The boots that I have for sale on e-bay are not marked with any manufacturers stamp or brand. They are marked on the sole with a "4" and with a "10". I assume that the "4" is a British or European size while the "10" is accurate for Canada as I can slip these on quite comfortably. However, markings on a sole do not necessarily indicate the origin of the boots.
My extensive research into CEF uniforms could only uncover the official clothing for Other Ranks with most documents directing officers to obtain "the aproved pattern" from their tailor.

<hr height="1" noshade id="quote"></blockquote id="quote"></font id="quote">

Given that the pre war Canadian Army was quite small, and that I suspect, but do not know, that quite a bit of the overall size was in reserve units, have you found a lot of variety in the officers uniforms? I've seen commentary noting that there sometimes seems to have been some variance noted in US reserve units, but then I haven't seen that documented.

Pat

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Post by David Webb » Mon Jan 19, 2004 6:43 am

I have not got too much further on boots, but this is what I have so far.
Generally, the pre-war officers uniform dates from the 1902 revisions, with various minor amendments. The breeches are part of that uniform.
There are specific requirements for officers in mounted regiments and mounted officers in unmounted regiments -
1911 - specifies Stohlwasser pattern gaitors
1913 - slightly contradictory - for officers not wearing field boots, leather gaitors with laces and six hooks down the front.
At some time after that, standard mounted pattern boots were substituted, but I don't have a date.
1933 - Trousers were authorised as an alternative, worn with brown ankle boots, or shoes for walking out.

Apparently mounted boots were to be seen complete with spurs under the desks of admin officers who liked the image as late as early ww2.

Other ranks would have had "ammunition" boots and puttees pre war. But with a different stud pattern to the infantry.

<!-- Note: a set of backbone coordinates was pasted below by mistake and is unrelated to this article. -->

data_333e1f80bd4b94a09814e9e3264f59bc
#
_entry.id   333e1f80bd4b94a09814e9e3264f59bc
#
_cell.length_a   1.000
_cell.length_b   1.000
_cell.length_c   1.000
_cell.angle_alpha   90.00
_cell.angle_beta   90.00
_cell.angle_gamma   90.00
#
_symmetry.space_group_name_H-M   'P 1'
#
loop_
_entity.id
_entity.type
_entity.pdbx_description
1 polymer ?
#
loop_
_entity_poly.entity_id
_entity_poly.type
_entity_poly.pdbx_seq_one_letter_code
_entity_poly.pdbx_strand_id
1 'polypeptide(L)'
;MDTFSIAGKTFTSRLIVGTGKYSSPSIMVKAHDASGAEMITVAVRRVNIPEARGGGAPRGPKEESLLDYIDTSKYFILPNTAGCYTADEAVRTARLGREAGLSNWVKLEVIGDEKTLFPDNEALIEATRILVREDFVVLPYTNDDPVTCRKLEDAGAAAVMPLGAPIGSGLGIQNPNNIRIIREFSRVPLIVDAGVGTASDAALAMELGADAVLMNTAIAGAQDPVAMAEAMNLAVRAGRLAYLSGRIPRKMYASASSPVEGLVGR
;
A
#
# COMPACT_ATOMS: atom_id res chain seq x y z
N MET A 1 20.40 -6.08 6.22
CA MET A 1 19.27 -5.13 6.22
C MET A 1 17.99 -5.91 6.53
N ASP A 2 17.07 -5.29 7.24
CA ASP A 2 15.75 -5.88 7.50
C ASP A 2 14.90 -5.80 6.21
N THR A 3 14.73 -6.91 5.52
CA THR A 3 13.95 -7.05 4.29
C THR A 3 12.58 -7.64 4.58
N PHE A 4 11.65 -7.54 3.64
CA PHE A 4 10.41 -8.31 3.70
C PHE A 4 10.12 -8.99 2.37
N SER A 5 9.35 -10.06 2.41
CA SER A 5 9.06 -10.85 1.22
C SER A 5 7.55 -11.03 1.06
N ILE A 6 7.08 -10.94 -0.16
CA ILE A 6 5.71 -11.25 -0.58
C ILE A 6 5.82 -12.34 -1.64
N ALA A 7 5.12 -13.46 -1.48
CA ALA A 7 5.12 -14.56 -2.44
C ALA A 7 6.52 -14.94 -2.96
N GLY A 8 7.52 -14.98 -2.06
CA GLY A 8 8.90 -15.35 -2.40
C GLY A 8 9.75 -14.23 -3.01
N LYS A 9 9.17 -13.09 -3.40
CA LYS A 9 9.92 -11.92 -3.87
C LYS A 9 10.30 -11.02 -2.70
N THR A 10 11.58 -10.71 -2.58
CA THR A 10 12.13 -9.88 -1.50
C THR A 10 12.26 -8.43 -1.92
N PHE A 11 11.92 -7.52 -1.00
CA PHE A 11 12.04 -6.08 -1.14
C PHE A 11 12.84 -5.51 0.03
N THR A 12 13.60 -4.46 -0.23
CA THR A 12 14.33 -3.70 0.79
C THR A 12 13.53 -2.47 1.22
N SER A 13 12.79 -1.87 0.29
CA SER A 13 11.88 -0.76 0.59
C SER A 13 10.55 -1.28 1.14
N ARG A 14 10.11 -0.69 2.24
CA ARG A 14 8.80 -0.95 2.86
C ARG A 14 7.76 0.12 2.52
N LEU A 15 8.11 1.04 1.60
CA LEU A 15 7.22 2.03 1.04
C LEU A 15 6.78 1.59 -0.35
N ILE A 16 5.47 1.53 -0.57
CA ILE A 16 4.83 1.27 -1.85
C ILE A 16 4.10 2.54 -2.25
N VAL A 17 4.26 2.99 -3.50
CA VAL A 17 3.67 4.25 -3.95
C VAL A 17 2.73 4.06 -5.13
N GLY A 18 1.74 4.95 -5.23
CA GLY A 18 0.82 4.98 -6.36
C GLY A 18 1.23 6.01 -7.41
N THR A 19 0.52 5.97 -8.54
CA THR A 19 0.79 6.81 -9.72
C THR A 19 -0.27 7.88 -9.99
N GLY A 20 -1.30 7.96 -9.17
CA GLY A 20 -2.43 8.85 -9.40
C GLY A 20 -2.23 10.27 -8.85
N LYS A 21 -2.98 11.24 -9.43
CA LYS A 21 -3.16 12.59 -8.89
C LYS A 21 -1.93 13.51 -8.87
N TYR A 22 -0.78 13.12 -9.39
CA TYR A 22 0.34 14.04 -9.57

Can anyone else help with more information?

"Young Officers Stores". Sorry Pat - my fault. This is a scheme whereby officers leaving a regiment could donate serviceable uniforms and kit for new young officers to buy cheaply to relieve the considerable financial burden of setting themselves up. Also boosted regimental funds.
It sort of suggests that my boots were in store for a long time, or that they have an interesting story to tell.





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Post by tmarsh » Tue Jan 20, 2004 6:53 am

Just an interesting note,the German Army actually used a pattern of the 3 strap boot from 1935-1939. It was reportedly not like. Tom

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Post by servicepub » Mon Jan 26, 2004 7:44 pm

In digging through the National Archives of Canada I came across a memo dated 1933 which described the 3-strap boot to a "T".
The description is then repeated in the (British) "Dress Regulations for the Army - 1934" which regulated the Dress for Officers (Other Ranks were 'clothed', Officers were 'dressed')
Para 573 describes the boots as being authorised for wear with Service Dress, either 'At Home' or 'Abroad' by the Royal Horse Artillery, only.
Hope that this helps.

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Post by Philip S » Mon Jan 26, 2004 9:09 pm

That is very helpful indeed...thank you. Would it be possible for you to copy the description in the dress regulations? Also what is the context of the Canadian memo?

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Post by Pat Holscher » Tue Jan 27, 2004 6:02 pm

I'd echo Philip's request. Interesting information. That 1933 date is an early one.

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Post by servicepub » Tue Jan 27, 2004 8:14 pm

The 1933 note was merely a verbatim description of the boots which was then published in the 1934 Dress Regs.
The Dress Regs state (under the headings - "Royal Horse Artillery" and "Service Dress, Home Service";
573. Boots. - Brown field : the boots are laced at the instep with seven pairs of eyelet holes ; plain toe-caps with two rows of stitching 1/16 inch apart ; bellows tongue coming to within about 2 inches of the top of the boot and curved downwards toward the centre so as to obviate any pressure of the tongue on the shin bone ; top lined to a depth of about 4 3/4 inches ; fastened with three buckles and straps spaced equidistantly up the leg, proportionate with the length of the boot ; brass buckles 1/2 inch wide ; horizontal counter about 3 1/4 inches above the top of the heel ; the front flap is stifined with whalebone and there is a backstrap about 5/8 inch wide. Spur rests are optional and a detachable garter (1/2 inch wide) at the top of the boot is also optional.